6. Being really honest… you haven’t a chance of getting into Muttley Dastardly LLP unless you went to Oxbridge or a top Russell Group university – why would *WE* take second best?

7. Be realistic… City practice is not for everyone – there is a wonderful world of law out there for lawyers who don’t want to be rich beyond the dreams of avarice, who don’t want to be movers and shakers in the City and business world, who don’t want to rub shoulders with the likes of Duncan Genocide from The Dragon’s Den. [Good one, Harry & Paul] We don’t have a clue what these lawyers do… but hey.. there must be a Facebook group.. or Twitter hashtag… and you could always Google?!  FTW!…as, I believe, some say…..  LMFAO, ROFL  etc etc etc…..

8.  We will always be honest with you…. if we take you on as a trainee, you will be worked beyond the limits of The Human Rights Act, you will learn a great deal about *OUR* type of practice and if you don’t cut it… we will give you a black plastic bag to take your belongings away in and that’s it.

Good luck with your studies this year.  I look forward to hearing from you… if you think you are hard enough.

Dr Erasmus Strangelove

Strength & Profits

***

With thanks to Inksters Solicitors, Cellmark, OnlineWill.co.uk, BPP University College, David Phillips & Partners Solicitors, Wildy & Sons, Camps Solicitors accident claims

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Protect police from lawsuits, says Met chief

Guardian: Rights groups attack Sir Paul Stephenson’s plan to curb court action against officers

Chief Plod, quite possibly taking advantage of the climate of fear of cuts, appears to think that police officers should enjoy greater protection from being sued than ordinary people.  I could understand the idea if this was simply a matter of very minor infringements like hassle when stopped for speeding, or being given a bit of *verbal*  while the copper was on the beat (assuming they do that these days) – but this is a request from Chief Plod to The Home Secretary to make it more difficult to sue police for allegations of brutality or wrongful arrest.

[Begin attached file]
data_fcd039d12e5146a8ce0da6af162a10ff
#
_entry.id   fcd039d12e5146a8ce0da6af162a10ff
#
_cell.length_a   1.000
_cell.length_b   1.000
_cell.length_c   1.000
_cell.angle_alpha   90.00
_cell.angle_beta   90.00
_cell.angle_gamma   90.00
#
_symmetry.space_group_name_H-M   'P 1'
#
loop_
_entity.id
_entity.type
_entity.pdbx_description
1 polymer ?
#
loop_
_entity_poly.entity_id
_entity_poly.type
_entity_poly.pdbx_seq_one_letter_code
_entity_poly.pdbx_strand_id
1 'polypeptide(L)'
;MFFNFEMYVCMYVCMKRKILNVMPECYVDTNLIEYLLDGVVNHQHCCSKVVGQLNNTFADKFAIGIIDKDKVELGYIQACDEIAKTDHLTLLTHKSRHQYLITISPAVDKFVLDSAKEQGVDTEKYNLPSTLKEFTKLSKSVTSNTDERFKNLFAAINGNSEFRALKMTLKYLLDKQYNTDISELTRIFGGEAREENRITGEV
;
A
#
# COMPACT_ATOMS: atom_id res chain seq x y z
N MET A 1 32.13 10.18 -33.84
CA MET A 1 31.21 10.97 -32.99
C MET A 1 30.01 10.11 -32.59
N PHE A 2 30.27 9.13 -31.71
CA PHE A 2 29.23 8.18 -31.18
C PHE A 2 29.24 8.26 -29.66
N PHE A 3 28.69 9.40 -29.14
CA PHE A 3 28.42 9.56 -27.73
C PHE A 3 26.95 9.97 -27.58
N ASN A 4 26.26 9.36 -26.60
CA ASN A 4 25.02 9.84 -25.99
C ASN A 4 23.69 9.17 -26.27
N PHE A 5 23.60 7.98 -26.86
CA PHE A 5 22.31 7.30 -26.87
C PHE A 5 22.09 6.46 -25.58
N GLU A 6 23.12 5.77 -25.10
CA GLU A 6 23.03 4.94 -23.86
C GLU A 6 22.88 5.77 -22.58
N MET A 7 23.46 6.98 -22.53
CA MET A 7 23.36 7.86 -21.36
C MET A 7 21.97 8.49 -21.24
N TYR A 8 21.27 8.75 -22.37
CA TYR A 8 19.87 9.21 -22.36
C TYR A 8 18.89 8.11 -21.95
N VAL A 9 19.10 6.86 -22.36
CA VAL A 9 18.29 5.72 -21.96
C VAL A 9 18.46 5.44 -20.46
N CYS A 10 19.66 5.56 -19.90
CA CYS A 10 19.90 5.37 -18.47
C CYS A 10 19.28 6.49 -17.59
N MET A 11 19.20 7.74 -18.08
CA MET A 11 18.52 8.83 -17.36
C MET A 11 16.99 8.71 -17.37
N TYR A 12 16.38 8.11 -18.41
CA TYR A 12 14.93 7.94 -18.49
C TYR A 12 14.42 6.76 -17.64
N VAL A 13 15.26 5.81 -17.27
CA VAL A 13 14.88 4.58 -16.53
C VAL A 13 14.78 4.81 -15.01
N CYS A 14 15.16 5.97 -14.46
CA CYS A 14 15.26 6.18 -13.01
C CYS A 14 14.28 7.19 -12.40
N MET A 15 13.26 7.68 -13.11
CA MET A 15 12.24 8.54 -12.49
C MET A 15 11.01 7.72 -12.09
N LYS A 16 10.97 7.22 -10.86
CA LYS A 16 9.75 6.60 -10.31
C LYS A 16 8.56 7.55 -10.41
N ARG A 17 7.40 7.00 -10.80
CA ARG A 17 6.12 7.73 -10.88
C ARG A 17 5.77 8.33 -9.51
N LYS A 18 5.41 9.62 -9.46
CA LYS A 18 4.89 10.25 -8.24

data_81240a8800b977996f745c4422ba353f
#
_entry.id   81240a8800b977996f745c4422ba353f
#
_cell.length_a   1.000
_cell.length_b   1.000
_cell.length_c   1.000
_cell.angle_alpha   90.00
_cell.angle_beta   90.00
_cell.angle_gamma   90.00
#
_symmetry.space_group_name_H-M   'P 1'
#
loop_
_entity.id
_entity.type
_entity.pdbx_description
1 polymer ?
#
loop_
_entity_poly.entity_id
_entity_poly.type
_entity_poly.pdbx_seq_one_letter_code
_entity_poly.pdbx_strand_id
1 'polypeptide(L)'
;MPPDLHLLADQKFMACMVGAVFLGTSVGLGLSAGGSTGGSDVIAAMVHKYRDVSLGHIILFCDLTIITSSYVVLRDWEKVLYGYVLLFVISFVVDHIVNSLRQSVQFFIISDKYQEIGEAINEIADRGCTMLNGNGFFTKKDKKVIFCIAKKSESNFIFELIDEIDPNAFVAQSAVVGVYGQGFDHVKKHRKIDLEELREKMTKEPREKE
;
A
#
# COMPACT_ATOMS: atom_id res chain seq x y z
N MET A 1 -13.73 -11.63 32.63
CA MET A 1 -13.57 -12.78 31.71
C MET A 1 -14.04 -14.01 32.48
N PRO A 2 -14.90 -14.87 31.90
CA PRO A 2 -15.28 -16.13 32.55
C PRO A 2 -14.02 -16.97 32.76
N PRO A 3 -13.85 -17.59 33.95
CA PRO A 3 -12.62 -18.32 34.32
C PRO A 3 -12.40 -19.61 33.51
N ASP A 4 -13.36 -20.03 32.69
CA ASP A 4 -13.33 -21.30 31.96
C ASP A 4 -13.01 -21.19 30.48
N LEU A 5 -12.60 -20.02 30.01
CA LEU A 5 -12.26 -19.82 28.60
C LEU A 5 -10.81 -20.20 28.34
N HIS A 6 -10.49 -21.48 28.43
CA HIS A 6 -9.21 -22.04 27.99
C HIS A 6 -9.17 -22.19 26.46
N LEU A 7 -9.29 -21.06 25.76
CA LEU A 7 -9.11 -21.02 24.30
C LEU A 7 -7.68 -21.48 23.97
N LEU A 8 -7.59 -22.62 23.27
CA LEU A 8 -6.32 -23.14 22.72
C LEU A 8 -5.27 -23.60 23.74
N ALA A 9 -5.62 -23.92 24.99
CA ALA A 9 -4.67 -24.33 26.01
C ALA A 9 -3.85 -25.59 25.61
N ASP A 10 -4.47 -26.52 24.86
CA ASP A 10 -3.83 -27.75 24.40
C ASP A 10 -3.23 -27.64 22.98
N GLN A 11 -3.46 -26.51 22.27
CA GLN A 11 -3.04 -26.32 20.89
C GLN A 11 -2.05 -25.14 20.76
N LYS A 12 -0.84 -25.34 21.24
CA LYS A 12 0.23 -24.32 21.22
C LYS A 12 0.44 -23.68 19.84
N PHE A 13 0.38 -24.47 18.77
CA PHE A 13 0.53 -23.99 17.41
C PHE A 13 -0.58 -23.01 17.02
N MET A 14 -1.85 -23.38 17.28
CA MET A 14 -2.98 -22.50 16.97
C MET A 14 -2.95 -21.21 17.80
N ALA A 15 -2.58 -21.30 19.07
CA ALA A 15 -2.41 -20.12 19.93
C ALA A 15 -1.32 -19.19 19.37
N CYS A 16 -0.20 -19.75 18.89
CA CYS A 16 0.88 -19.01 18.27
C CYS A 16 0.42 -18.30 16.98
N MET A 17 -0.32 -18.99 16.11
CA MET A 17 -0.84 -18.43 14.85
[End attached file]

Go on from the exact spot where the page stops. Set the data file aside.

The Guardian notes “Critics say the plans amount to an attempt by the police to put themselves beyond the rule of law and undermine constitutional safeguards against abuses of power. The Met’s chief says money is being wasted on speculative claims, with lawyers gaining large fees that would be better spent fighting crime.”

Solicitor Louise Christian denounced the suggestion: “It’s clearly an attempt by the police to escape the rule of law. When access to justice is denied, the principle of the rule of law is damaged. The rich and powerful can always go to court, it’s people without means who can’t.”

James Welch, legal director of the civil rights group Liberty, said: “The ability to challenge police misconduct in court is a vital constitutional safeguard against abuse of power. Under current rules, if you lose a case in the civil courts you can expect to be ordered to pay your successful opponent’s legal costs.

“A service bound to uphold the rule of law should not attempt to carve out an exception for itself.”

I agree – bizarre.  But *good* to see that modern policing still continues with the belief that the police service is a separate entity from the public they serve and is therefore entitled to ‘special treatment’.  God forbid that any government should agree with such a sentiment. It works both ways.  The Police service is entitled to fair treatment from the public it serves.